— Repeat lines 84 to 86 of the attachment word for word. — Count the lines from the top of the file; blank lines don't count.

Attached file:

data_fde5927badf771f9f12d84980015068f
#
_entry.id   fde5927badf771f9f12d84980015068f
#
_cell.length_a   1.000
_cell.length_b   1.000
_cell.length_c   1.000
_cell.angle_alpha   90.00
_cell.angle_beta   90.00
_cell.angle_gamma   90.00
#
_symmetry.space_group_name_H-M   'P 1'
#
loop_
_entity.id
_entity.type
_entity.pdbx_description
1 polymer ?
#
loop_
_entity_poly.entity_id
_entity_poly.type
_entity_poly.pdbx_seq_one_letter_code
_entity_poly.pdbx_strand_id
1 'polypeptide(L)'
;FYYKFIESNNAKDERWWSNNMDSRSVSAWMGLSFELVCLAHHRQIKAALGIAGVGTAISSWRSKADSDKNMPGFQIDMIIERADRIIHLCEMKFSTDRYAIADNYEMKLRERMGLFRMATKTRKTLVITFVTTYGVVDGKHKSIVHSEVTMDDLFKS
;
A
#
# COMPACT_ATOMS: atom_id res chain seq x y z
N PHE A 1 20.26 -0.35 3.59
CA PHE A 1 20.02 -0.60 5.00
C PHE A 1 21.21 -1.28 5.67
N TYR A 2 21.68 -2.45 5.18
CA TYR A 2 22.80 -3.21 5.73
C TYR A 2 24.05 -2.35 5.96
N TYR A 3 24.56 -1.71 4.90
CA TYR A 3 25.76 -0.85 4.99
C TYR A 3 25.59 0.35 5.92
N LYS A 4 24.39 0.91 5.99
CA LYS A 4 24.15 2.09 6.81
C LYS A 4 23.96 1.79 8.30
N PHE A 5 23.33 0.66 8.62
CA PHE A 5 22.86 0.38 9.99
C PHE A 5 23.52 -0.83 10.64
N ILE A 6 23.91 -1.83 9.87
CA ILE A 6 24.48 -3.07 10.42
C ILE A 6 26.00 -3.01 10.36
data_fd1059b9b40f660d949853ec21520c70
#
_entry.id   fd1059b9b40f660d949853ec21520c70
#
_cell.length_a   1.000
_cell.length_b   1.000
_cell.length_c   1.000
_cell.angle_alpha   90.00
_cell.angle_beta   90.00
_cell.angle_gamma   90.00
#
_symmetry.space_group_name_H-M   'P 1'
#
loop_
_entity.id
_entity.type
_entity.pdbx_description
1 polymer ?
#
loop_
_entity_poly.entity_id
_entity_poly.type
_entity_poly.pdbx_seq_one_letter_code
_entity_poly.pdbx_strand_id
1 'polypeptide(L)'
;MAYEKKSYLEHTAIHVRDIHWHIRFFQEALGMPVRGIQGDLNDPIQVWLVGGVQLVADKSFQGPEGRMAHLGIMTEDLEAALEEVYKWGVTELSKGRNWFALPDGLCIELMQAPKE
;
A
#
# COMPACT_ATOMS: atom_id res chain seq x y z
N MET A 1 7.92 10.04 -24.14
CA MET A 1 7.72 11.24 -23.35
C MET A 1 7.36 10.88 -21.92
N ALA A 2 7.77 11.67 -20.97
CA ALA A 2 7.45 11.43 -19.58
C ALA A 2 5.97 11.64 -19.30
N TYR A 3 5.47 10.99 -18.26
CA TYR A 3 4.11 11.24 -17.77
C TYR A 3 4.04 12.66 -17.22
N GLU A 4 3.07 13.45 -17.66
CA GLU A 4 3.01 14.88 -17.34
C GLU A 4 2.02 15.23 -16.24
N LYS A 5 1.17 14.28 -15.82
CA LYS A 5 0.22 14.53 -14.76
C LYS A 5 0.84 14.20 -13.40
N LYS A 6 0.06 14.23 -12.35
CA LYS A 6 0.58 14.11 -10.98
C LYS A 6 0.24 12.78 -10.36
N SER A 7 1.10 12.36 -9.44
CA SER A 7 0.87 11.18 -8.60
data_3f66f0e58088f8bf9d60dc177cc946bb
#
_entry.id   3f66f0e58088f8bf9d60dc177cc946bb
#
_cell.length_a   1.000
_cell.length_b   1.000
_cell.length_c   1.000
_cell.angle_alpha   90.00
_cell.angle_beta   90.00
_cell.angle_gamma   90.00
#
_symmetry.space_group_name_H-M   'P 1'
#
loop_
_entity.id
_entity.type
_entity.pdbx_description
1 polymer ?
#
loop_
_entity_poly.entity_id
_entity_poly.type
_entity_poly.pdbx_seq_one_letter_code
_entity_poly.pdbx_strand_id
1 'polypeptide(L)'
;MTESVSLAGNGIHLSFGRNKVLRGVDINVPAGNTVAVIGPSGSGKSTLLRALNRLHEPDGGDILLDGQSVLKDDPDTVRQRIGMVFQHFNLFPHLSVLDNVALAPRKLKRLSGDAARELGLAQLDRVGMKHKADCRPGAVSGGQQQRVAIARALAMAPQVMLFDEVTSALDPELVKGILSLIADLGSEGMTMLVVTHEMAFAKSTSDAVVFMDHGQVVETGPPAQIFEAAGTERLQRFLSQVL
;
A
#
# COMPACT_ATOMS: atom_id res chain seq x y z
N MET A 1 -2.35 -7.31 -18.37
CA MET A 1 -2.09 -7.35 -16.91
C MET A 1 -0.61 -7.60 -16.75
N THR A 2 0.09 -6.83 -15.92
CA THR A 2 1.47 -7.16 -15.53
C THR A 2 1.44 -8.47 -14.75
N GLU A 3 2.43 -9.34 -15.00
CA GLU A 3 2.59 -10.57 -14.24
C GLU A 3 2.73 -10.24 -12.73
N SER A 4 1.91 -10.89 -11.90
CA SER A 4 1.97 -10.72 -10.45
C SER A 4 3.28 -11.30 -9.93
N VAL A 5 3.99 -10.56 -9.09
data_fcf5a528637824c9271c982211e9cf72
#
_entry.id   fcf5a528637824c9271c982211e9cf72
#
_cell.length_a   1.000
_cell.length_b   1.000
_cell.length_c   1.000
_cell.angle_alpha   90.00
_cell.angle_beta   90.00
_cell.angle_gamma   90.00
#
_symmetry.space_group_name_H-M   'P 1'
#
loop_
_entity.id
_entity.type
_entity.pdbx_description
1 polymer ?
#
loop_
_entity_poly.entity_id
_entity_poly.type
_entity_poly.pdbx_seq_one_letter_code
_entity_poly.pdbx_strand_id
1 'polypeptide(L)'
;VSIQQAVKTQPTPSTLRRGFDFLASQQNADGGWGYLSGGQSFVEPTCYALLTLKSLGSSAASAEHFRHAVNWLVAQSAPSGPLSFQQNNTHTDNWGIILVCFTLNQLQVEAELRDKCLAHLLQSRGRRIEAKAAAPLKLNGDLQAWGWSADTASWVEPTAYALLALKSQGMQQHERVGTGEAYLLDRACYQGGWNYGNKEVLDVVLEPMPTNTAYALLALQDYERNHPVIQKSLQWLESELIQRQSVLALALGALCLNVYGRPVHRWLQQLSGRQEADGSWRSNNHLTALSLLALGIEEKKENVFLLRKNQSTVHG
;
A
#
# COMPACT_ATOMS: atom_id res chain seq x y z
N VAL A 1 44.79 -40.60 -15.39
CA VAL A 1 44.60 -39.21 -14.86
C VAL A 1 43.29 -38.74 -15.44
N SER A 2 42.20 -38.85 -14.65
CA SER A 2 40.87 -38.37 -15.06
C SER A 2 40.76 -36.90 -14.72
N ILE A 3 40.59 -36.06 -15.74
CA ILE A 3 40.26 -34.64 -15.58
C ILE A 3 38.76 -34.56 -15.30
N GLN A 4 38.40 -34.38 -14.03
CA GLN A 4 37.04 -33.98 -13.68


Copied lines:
C ALA A 2 5.97 11.64 -19.30
N TYR A 3 5.47 10.99 -18.26
CA TYR A 3 4.11 11.24 -17.77